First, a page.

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HR drills down to helping people realize their potential and dreams: Samer Jalal of Hikma

Posted by Reem Boudraa March 20, 2013 0 Comment

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Founded in Amman in 1978, Hikma has steadily evolved as a leading multinational pharmaceutical company with operations and sales in four continents and a steadfast reputation for quality. Based in the Middle East and North Africa (MENA) region where it is a market leader, Hikma also caters to the United States and Europe, and is listed on the London Stock Exchange and NASDAQ Dubai. Hikma was the first Arab company to obtain a United States Food and Drug Administration (US FDA) approval. We met with Hikma’s Corporate HR Director, Samer Jalal, who shared with us how he works to extend Hikma’s corporate culture and values across its various divisions.

Who’s Samer Jalal?

Samer Jalal is the Corporate HR Director of Hikma Pharmaceuticals, the leading multi-national pharmaceuticals company dedicated to improving the health and wellbeing of people through the development, manufacturing and marketing of a broad range of pharmaceutical products.

Samer is a pioneer in Global HR Management with more than 15 years of experience in leading strategic Human Resources and organizational development interventions meant to improve organizational capability and competitiveness.

Equipped with multi-HR and business credentials along with a vast experience in different business sectors, Samer knows how to partner with business executives to align strategic HR perspectives with business strategy.

1. How do you like living and working in Jordan?

Living in Jordan provides one with different choices in terms of lifestyle. What’s great for a family living in Jordan is that it is considered a safe country and has a strong education system.

On a business level, Jordan has a strong talent pool in almost all business fields which helps in taking any business into the global perspective to be able to compete with other world-class companies.

2. What is your average day at work like?

Every day is different than the day before. I believe this is a result of the ever-changing business environment in which we operate these days, and such unique environments create intense and challenging objectives and mandate more alertness and proactivity.

3. What is the biggest challenge you face in hiring talent?

In my opinion, the biggest challenge is the engagement of talent after hiring rather than the hiring process itself. Engagement requires the organization to provide a suitable business environment that encourages talent to stay and add value to the work they do. In most of our organizations in the MENA region, this would require a culture shift and maturity in leadership. Different organizational interventions may be needed and require the management’s support and collaboration to create the right environment for talent to get engaged and provide the business with the utmost productivity.

4. What is your advice to someone looking to start their career in the human resources (HR) industry?

Anyone starting an HR career should always aim to understand a company’s business and find the HR value-added practices that can impact business results positively. This is necessary, as HR should be able to stand among the business community and prove its strategic value. Many successful leaders realized their business potential through their people and this was because such leaders acted as “HR” leaders; leaders who motivate talent to produce. The HR industry is not new; it’s rather being reinvented.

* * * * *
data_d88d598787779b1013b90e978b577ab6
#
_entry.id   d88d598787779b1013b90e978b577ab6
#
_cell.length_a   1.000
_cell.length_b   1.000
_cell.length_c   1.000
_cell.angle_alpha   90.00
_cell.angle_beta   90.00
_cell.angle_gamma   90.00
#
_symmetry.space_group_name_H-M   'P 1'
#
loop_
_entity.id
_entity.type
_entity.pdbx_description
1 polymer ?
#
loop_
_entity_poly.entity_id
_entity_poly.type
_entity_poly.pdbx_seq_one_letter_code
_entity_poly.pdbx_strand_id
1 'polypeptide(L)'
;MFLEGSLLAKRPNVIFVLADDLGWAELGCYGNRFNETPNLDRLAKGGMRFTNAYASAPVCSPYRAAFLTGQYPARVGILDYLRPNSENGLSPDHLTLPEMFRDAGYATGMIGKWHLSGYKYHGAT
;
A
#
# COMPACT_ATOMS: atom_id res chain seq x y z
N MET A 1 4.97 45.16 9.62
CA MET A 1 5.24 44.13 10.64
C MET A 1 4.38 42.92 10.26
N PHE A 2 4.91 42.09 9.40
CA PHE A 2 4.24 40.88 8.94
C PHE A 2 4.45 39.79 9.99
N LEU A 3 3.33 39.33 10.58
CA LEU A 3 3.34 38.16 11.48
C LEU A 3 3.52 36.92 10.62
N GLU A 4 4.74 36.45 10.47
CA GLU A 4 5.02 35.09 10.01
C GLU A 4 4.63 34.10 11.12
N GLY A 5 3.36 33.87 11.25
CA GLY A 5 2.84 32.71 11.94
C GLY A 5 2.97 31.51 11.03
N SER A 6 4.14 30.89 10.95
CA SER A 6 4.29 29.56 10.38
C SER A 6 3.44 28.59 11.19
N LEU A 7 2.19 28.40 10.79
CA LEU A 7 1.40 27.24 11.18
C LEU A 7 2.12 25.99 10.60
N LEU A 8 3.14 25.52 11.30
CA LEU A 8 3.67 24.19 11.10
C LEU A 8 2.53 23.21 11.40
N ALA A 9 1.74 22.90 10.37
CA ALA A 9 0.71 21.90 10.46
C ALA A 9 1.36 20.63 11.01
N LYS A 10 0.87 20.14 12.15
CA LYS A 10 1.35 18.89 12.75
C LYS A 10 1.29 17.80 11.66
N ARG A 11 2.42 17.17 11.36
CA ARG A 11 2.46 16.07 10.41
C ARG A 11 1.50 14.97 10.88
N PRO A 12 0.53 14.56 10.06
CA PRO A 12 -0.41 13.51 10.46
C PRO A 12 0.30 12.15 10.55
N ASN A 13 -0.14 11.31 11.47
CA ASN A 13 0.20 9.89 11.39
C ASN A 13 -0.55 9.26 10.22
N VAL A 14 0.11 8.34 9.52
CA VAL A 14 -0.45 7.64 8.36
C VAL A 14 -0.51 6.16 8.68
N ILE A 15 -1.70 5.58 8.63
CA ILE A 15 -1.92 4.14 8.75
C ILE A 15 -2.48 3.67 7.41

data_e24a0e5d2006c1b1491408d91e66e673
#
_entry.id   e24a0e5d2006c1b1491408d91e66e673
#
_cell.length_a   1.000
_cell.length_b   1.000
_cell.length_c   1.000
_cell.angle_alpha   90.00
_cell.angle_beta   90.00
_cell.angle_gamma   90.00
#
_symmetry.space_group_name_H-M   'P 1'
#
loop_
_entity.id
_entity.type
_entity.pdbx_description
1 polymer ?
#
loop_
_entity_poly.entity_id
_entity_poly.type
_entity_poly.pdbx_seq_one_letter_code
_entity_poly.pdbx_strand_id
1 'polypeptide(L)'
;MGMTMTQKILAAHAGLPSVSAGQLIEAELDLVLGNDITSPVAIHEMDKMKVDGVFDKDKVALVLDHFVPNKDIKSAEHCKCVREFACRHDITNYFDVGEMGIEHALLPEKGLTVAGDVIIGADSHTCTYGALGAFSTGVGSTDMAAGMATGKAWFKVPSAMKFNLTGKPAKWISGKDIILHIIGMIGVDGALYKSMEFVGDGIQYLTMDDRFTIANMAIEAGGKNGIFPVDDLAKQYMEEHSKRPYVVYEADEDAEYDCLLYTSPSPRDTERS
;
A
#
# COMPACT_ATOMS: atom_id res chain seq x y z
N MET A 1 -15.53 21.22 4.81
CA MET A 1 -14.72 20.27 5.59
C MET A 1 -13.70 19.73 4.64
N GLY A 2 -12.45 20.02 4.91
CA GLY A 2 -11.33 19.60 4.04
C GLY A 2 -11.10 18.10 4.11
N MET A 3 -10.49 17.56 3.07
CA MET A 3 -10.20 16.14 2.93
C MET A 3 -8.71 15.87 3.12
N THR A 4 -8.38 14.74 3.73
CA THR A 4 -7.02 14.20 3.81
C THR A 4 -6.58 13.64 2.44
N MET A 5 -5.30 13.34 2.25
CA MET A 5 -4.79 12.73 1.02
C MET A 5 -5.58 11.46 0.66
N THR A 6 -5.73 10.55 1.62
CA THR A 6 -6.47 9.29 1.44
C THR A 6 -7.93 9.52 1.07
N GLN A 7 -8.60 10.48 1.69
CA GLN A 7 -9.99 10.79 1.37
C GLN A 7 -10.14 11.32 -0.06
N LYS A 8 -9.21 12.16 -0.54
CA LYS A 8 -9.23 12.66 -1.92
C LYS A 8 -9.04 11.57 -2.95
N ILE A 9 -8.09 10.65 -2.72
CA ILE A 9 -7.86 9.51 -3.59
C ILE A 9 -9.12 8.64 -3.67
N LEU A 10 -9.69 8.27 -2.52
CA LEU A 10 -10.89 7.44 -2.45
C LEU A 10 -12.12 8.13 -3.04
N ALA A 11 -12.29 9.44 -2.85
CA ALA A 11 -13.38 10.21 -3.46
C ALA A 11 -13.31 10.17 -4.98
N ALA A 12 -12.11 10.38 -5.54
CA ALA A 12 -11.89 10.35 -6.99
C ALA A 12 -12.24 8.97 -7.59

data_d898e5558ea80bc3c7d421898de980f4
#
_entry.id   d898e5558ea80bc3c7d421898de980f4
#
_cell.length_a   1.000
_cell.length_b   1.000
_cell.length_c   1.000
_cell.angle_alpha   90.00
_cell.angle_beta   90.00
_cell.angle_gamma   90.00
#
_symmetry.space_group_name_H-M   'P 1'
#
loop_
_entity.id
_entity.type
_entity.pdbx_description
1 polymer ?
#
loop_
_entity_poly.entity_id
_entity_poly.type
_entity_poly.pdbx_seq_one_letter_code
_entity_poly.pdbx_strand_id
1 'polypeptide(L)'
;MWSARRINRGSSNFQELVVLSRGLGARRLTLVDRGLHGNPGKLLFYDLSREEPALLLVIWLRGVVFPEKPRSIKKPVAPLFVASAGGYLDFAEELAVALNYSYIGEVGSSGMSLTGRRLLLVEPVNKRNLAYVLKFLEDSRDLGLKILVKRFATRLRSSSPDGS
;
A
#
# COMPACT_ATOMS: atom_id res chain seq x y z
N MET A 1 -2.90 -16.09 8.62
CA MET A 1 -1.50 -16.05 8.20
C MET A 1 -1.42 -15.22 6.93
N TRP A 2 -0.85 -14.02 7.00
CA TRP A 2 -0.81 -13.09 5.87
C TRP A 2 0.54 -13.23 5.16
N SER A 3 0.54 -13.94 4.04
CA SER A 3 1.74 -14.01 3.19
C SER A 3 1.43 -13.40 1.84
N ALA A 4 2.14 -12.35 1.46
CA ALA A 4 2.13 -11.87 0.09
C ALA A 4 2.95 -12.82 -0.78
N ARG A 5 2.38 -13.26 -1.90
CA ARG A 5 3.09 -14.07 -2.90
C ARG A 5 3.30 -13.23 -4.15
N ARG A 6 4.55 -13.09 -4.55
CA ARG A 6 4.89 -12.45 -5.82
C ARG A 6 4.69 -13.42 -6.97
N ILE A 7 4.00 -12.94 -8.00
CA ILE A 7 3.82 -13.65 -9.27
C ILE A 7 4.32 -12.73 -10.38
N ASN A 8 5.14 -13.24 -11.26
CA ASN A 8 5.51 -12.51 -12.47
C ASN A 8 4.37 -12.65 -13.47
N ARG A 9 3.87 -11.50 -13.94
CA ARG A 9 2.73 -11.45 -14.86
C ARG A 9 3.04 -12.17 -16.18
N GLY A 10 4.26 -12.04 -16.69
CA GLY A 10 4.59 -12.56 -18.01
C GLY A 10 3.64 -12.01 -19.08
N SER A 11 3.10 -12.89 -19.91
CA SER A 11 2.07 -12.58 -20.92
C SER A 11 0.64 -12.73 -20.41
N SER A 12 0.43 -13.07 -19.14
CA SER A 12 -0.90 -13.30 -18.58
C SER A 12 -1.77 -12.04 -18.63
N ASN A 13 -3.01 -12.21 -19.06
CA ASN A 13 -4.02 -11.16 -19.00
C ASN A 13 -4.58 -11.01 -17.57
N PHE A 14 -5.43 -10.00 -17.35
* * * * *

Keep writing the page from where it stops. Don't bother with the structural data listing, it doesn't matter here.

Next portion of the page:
5. What has been the highlight of your career?

Different milestones have added value to my career growth and my eagerness to learn, change and adapt. Such milestones have made me more competent in facing challenges, and I’m still learning every day. As an HR professional, it all drills down to helping people realize their potential and dreams, and I feel proud whenever I touch people’s lives positively.

6. How do you think the Middle East has evolved when it comes to HR policies and practices?

I think that most of the HR practices have evolved in the Middle East because of globalization.

Many forces have led the HR transformation journey in our region; some companies have seen it coming before the others and this helped them in acquiring a better competitive edge.

Overall, HR in our region needs more efforts from all parties to propel it into world-class standards, and our HR champions still have a lot to do in this arena.

7. Anything else you would like to share with our community of employers and jobseekers?

For employers, finding the high potential talent requires more than recruitment personnel to search and select; it requires improving employment branding and more investment in the employment value proposition. I highly encourage employers to consider all aspects that could improve their brand and act as entrepreneur, in addition to living up to a set of values and being more socially responsible towards their communities.

For jobseekers, and in addition to having personalized career objectives, I encourage them to define and maintain a set of values and seek companies that have the same values. I also encourage jobseekers to always keep professional and open communication with their management and peers.

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About Reem Boudraa

Reem Boudraa is the Senior Editor at

View all post by Reem Boudraa

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